I first became aware of the beauty of wild mustangs when I saw small herds of them standing beside the road near the Colorado/New Mexico state line. As I watched them graze close to the edge of the road, I saw cars, trucks and RVs passing at 75 or 80 mph as if the horses were invisible. No one slowed down. The horses didn’t seem to notice the cars, either. A weird disconnect. A couple of days later, one of the fillies I had admired was hit and killed as she stood in the middle of the road where her mother had died before her.
That was about six months ago. Since then the issues around wild horses have escalated from cars killing horses in open range to drunken hunters shooting into the herds with shotguns, to whole herds being rounded up and sent to slaughter in Mexico. And now a legislative panel has unanimously approved a $20,000 study to determine the feasibility of an equine slaughterhouse in New Mexico. What’s wrong with this picture?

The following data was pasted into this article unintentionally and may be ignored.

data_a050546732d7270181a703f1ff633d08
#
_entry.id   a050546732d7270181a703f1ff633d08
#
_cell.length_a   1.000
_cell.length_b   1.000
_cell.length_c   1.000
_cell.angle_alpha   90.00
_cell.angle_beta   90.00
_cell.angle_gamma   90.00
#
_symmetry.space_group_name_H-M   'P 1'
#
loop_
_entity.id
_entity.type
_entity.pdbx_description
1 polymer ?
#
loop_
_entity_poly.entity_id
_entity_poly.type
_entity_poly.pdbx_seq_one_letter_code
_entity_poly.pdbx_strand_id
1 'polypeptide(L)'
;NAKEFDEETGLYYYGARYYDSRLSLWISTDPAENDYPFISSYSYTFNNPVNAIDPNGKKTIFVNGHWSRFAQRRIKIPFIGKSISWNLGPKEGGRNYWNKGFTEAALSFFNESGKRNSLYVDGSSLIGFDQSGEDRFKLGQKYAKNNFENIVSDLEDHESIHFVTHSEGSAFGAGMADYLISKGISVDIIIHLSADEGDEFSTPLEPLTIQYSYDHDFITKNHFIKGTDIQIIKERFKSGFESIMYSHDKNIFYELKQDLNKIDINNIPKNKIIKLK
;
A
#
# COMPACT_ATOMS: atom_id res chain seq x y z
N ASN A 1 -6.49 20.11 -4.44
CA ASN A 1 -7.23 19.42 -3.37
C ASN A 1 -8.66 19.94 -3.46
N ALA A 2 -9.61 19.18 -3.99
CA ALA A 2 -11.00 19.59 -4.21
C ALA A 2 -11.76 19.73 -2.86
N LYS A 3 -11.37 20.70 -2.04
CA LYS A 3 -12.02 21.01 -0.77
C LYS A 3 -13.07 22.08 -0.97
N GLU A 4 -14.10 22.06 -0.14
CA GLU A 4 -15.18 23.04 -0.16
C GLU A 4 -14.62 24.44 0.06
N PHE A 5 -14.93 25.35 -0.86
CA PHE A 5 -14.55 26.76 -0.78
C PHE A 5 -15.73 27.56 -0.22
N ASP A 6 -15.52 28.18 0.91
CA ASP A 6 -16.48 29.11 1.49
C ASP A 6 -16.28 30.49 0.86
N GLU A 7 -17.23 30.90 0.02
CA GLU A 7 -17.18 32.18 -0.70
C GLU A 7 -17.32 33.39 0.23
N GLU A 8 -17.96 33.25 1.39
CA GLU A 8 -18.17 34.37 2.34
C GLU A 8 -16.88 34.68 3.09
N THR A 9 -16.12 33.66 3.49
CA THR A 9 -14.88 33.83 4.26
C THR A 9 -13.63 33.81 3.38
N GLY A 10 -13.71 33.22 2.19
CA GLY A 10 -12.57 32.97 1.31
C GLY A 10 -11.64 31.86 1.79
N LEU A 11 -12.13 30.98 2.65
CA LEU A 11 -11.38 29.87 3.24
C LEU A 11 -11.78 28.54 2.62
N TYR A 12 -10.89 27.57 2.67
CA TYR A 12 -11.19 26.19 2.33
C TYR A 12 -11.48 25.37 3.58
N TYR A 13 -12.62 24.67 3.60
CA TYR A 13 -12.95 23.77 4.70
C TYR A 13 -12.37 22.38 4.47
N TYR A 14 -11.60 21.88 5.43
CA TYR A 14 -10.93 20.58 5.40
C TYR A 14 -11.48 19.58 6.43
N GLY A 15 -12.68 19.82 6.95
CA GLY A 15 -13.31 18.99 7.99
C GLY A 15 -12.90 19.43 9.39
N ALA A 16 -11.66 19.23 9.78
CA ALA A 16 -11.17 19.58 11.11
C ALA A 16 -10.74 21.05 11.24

Humans don’t have many domestic animal friends. Cats, dogs and horses. Dogs need us. Cats, not so much. For centuries we have bonded with gentle, intelligent horses. Why can’t we allow wild horses to live in peace on Wild Horse Mesa in Colorado and in other designated areas? Why doesn’t the BLM intervene when wild horses are rounded up for slaughter? Right now, so I’m told, forty baby horses from a month to a year old, are captured in a pen in the Costilla area, most likely waiting to be sent to slaughter. What can we do about it? Better hurry!